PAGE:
Binding Financial Agreements [BFAs] – Benefits and Pitfalls

23-May-2012 Family Law By Simone Green

The Family Law Act now allows all people to make agreements at 3 different stages of a relationship:

  1. Prior to marriage (also known as a ‘Prenuptial Agreement)
  2. During a marriage (even if the relationship has not yet ended)
  3. After a divorce.

Did you know that agreements can also be made prior to entering into a defacto relationship, during a defacto relationship and after a defacto relationship has ended?

Helpfully, the legislation also now provides for such agreements to be made by same sex couples.

The advantages entering into a BFA are that they can provide certainty to couples upon separation as to the distribution of their assets. As you can imagine, having a BFA in place is considerably cheaper than later recourse to litigation in the family courts!

However, there are many dangers for the unwary upon entering into such Agreements. In order for them to be legally binding they must meet the strict legal requirements set out in the legislation. For this reason the two parties should only seek the advice of competent family lawyers.

The challenge in drafting BFAs prior to a marriage or a defacto relationship commencing is ensuring that future changes in circumstances are thoroughly considered. Essentially, you need to predict the future!

It is fundamentally important to obtain thorough legal advice on potential issues that may arise within the course of the relationship as they may ultimately vary their financial position from that intended initially.

It is essential that both parties consider the following ‘potential’ issues when entering into a BFA:

  1. The subsequent birth of children
  2. The possibility of a temporary separation or reconciliation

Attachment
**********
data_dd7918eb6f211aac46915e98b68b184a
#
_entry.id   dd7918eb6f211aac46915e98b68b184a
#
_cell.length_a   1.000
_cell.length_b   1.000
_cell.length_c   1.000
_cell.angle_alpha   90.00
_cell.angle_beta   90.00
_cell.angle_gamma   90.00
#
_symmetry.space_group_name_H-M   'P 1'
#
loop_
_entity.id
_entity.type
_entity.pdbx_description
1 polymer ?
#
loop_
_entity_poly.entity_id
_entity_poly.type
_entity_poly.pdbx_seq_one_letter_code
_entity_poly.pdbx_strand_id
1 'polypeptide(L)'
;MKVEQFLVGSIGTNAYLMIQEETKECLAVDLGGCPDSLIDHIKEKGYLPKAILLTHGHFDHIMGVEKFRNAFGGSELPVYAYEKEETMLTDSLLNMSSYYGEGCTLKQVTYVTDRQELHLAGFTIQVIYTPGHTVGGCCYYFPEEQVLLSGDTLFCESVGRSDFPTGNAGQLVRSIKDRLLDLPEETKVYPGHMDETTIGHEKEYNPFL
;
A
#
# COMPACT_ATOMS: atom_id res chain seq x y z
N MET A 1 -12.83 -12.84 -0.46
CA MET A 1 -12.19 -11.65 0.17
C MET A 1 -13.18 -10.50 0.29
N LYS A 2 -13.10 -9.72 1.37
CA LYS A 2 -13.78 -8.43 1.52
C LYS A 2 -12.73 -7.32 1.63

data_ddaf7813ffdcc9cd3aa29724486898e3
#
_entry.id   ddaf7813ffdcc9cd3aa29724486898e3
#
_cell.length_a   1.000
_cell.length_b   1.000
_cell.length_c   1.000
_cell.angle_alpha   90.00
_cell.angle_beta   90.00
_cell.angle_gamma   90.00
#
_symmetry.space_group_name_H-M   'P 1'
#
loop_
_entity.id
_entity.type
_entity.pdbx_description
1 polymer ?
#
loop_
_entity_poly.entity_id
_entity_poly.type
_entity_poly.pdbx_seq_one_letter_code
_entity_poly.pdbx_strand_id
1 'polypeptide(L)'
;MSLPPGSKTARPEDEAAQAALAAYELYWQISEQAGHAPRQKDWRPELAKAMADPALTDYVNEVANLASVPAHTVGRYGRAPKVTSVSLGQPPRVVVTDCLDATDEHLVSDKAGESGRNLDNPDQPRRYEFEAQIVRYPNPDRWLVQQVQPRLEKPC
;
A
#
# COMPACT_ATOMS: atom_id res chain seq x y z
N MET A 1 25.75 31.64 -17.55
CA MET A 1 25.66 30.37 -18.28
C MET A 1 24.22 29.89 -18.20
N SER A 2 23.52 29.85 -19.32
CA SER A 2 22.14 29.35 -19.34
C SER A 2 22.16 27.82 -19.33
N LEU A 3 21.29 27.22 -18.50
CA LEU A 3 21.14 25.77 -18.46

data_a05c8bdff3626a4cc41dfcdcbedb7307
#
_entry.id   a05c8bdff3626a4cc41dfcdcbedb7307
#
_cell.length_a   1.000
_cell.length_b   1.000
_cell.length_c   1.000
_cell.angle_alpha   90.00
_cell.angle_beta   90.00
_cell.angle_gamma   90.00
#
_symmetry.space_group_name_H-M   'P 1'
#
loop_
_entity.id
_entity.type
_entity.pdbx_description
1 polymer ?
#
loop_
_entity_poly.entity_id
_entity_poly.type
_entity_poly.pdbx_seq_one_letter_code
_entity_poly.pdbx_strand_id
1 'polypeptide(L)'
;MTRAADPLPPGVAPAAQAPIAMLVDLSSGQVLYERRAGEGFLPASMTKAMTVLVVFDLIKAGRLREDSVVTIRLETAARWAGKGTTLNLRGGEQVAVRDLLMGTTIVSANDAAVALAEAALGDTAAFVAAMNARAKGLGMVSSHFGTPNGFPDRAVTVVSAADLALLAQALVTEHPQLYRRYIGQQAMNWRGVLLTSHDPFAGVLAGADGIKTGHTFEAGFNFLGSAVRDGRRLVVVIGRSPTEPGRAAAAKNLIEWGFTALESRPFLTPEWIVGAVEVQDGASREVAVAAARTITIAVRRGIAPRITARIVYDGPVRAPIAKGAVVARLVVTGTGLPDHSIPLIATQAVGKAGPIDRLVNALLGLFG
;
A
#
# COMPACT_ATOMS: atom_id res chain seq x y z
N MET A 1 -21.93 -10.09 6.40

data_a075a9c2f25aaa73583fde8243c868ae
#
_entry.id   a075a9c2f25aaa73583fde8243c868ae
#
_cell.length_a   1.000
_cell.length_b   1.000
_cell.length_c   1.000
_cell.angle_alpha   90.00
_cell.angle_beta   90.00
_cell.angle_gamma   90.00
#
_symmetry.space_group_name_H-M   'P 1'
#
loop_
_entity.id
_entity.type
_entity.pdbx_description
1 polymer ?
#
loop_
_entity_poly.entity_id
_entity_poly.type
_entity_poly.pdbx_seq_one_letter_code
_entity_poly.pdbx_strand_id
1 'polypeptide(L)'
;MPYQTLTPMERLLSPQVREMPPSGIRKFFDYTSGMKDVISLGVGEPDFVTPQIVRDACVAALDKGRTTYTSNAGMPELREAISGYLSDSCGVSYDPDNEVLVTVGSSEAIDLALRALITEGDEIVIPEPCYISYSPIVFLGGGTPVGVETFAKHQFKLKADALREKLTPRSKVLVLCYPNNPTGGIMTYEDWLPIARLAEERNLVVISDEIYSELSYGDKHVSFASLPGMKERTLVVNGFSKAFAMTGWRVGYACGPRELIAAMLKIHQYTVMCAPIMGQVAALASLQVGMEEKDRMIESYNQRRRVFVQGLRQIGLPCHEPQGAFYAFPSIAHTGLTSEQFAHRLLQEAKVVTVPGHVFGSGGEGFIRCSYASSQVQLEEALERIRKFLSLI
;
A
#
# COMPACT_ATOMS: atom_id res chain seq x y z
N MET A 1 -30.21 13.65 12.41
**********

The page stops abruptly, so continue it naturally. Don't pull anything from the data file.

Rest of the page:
3. Illness or injury to either of the parties or a child of the relationship.
  4. The sad event that one of the parties may die (keeping in mind that the deceased party’s estate can enforce the Agreement).
  5. The possibility that assets in existence at the time of the Agreement may not exist at the time of the enforcement of the Agreement or that the values of such assets may have significantly decreased or increased.
  6. Changes to the superannuation of either or both parties.
  7. That either parties may suffer loss of employment or substantial changes in employment and circumstances.
  8. That the parties may have mixed funds in a way that was not envisaged in the Agreement.

It is important to note that BFAs cannot be varied. In the event that a term of a BFA needs to be changed, it is essential to terminate the existing BFA and enter into a new one.

There is no requirement to register BFAs and there can only be one original and one copy made. It is not possible to execute a BFA in counterparts. It is therefore essential that the parties keep these agreements in a very safe place.

When it comes to seeking advice on any aspect of Family Law, do not risk complacency. Simone Green of Streeterlaw is an Accredited Specialist in Family Law with many years of experience in assisting people with a range of family law disputes, from complex property disputes to complex parenting disputes and everything in between. Call us on 02 8197 0105 and let us assist you to achieve your best outcome.

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